“Daybreak is nothing short of an outstanding positive story of post-mining land use,” McGowan-Jackson enthuses. “What was previously a 4,000 acre area of land used to support mining activity has since received the necessary investment to clean it up and transform it into a modern master-planned community, built upon the principles conceived by Envision Utah, a public-private partnership that promotes quality, sustainable growth.”

Virtually the entire Daybreak Community is built around the concept of sustainability, with all houses carrying a level three energy efficiency certificate and contributing towards a 20-30 percent reduction in emissions, and water being recycled at every possible turn.

“What we have also learnt from the development of the Daybreak Community is the way you can have a material impact on the lives of people just through the way you design infrastructure,” McGowan-Jackson says. “The way you connect people’s homes to where they work has a big impact on the way they commute and this in turn has an impact on the levels of emissions being produced within a community.”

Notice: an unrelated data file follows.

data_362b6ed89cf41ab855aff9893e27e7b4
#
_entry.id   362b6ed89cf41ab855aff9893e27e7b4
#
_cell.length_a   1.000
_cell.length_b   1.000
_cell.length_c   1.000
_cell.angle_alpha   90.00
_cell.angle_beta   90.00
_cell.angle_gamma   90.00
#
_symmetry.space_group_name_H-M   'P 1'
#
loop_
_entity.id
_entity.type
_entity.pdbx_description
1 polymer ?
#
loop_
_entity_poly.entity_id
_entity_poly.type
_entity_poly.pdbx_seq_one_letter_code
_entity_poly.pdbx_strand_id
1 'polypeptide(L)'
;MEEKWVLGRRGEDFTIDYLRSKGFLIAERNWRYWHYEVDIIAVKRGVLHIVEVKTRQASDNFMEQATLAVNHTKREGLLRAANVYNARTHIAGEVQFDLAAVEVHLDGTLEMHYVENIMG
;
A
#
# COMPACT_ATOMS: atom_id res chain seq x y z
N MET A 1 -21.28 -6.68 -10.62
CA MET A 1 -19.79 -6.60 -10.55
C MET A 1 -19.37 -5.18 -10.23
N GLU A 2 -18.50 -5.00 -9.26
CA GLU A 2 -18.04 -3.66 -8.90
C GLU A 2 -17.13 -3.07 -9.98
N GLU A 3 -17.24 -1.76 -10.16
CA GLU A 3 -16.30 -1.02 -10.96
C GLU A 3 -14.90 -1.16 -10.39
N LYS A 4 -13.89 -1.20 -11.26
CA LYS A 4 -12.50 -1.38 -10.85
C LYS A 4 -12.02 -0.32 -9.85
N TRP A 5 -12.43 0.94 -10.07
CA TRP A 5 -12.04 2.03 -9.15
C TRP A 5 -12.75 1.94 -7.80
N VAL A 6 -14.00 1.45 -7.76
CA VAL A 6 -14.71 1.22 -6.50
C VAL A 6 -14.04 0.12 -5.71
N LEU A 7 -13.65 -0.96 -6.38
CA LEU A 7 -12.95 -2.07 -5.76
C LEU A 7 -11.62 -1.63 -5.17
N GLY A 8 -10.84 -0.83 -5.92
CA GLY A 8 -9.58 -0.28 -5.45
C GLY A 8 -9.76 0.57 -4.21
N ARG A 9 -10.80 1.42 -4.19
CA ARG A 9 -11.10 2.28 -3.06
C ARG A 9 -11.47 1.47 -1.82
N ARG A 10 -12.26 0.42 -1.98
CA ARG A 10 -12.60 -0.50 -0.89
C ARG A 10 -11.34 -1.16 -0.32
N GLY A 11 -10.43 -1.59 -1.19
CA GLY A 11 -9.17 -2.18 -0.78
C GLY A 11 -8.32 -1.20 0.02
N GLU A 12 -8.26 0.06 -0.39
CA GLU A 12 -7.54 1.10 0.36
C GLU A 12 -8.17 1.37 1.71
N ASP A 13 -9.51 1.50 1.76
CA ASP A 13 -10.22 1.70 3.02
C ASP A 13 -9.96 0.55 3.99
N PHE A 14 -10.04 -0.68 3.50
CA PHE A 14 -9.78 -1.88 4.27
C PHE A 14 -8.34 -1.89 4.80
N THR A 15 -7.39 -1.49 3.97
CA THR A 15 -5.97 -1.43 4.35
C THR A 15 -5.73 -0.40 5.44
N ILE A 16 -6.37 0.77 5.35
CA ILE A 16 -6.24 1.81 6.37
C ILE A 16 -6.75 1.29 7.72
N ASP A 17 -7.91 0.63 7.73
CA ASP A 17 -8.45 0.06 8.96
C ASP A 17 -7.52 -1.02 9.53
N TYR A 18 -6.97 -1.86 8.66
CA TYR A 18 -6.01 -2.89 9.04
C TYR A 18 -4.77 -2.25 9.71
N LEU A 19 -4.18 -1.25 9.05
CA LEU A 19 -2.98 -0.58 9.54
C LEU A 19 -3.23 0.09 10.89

A study conducted by the University of Utah on the Daybreak Elementary School reaffirmed McGowan-Jackson’s comments when it highlighted that among the fifth graders attending the school, 88 percent walked or rode bikes to class each day. Meanwhile studies of similar schools outside of the community brought back figures that showed this figure falling to as low as 17 percent, with the vast majority being transported by bus or being dropped off by car. When you take these results and multiply them across the entire Daybreak Community you start to get a better picture of the positive social and environmental impact being made.

This commitment to planning and long-term investment has Kennecott well-positioned for the future. “Without doubt we have a fantastic foundation to continue to grow and extend the business,” McGowan-Jackson says. “We have fantastic, well maintained and invested physical assets on site, and the mineral asset which we are blessed to be working with here could potentially still possess as much metal as we have taken out in the last 110 years, so there is a great deal to be positive about.”

Even when taking these positives into consideration, McGowan-Jackson is clear about what the company’s strategy must be going forward. “Our task now is to achieve significant productivity improvements throughout our business,” he concludes. “We are already working hard to achieve this by focusing on lean practices, by working on achieving greater integration within our value chain and by motivating our frontline employees to find creative solutions to be more efficient, something that they continue to showcase by coming together and facing down significant challenges before bringing them to resolution.”

Written by Will Daynes, research by Jeff Abbott and Robert Hodgson